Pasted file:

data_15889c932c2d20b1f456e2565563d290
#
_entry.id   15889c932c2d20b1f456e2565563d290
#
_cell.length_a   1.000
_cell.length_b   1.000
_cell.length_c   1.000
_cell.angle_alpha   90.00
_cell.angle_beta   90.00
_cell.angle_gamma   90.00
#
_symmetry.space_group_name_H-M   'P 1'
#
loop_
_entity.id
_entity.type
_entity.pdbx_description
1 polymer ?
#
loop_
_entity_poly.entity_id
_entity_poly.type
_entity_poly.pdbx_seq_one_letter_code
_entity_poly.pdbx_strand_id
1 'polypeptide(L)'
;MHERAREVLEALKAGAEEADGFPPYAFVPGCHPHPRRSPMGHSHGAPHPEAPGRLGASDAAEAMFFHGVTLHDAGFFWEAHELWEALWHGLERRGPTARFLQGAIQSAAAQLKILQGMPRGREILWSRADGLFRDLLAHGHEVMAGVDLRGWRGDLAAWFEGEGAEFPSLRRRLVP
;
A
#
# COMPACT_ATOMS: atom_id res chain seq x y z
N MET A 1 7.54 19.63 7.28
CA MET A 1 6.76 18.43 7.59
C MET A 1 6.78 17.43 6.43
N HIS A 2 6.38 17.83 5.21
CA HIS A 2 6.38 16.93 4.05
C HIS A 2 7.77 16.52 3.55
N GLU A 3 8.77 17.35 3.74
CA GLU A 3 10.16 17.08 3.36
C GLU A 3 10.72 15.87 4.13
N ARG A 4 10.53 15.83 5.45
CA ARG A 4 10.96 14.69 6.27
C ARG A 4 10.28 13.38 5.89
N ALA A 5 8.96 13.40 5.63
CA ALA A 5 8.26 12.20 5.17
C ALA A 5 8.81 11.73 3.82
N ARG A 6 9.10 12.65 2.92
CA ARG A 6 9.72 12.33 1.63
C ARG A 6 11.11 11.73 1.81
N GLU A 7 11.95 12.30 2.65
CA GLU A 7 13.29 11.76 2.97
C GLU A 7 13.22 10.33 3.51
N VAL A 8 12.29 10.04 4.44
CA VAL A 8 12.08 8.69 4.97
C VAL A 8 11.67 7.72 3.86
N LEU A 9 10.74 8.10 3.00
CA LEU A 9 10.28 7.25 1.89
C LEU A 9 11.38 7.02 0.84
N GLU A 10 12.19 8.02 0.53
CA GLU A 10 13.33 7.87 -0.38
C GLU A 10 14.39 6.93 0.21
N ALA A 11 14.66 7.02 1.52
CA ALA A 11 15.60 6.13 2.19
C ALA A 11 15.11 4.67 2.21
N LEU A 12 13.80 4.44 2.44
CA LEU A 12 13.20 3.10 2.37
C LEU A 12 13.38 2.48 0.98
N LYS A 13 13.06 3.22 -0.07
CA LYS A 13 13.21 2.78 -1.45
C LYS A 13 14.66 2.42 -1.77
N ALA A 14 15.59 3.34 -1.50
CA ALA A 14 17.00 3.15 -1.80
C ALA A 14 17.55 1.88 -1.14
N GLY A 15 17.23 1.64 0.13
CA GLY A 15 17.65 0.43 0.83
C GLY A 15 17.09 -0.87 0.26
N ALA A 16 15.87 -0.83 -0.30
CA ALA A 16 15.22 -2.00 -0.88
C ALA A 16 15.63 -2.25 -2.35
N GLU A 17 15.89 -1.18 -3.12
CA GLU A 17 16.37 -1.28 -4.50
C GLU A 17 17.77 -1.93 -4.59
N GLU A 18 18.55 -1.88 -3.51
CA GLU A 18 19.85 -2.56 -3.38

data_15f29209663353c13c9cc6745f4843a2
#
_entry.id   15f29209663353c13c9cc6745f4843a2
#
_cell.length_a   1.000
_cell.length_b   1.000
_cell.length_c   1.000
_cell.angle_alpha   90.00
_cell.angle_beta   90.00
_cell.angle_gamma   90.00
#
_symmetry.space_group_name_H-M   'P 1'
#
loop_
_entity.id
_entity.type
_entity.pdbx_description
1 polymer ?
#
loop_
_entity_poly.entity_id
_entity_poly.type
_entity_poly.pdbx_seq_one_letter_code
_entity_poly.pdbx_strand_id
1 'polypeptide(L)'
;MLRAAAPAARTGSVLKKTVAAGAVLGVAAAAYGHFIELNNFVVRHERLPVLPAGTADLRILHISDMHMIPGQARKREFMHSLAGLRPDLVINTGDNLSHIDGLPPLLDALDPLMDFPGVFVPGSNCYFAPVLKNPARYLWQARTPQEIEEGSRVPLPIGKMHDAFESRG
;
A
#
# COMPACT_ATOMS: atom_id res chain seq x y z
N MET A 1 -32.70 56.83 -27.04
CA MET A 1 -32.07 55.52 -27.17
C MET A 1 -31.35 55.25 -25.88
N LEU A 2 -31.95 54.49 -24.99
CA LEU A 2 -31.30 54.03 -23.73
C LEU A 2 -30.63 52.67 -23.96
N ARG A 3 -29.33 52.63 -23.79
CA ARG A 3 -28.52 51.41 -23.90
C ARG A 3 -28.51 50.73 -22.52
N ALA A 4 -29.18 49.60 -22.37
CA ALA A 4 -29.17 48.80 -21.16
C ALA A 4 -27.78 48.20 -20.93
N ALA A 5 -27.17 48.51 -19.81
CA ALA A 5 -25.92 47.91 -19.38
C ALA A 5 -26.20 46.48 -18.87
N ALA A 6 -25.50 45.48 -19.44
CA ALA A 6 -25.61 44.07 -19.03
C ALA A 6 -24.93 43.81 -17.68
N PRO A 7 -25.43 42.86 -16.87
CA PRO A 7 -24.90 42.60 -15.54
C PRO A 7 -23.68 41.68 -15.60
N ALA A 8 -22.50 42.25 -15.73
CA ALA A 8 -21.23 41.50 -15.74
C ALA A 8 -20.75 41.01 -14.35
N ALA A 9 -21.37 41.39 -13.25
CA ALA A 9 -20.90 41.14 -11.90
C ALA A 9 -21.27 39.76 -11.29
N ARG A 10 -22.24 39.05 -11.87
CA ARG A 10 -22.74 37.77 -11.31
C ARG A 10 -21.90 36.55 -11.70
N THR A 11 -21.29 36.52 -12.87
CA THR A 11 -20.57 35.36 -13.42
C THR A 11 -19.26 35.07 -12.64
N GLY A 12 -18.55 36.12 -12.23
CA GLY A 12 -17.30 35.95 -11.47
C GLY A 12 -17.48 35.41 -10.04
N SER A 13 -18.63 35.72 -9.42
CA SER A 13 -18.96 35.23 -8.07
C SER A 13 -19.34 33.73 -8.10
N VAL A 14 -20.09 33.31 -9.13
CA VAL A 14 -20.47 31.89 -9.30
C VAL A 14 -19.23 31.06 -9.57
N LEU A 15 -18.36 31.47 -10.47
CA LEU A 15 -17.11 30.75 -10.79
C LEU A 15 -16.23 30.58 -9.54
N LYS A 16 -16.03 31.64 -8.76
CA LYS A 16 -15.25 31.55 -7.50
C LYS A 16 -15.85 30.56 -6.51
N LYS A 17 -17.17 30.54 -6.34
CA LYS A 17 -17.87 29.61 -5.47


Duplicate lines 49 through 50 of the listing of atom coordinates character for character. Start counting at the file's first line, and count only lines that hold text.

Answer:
N GLU A 7 11.95 12.30 2.65
CA GLU A 7 13.29 11.76 2.97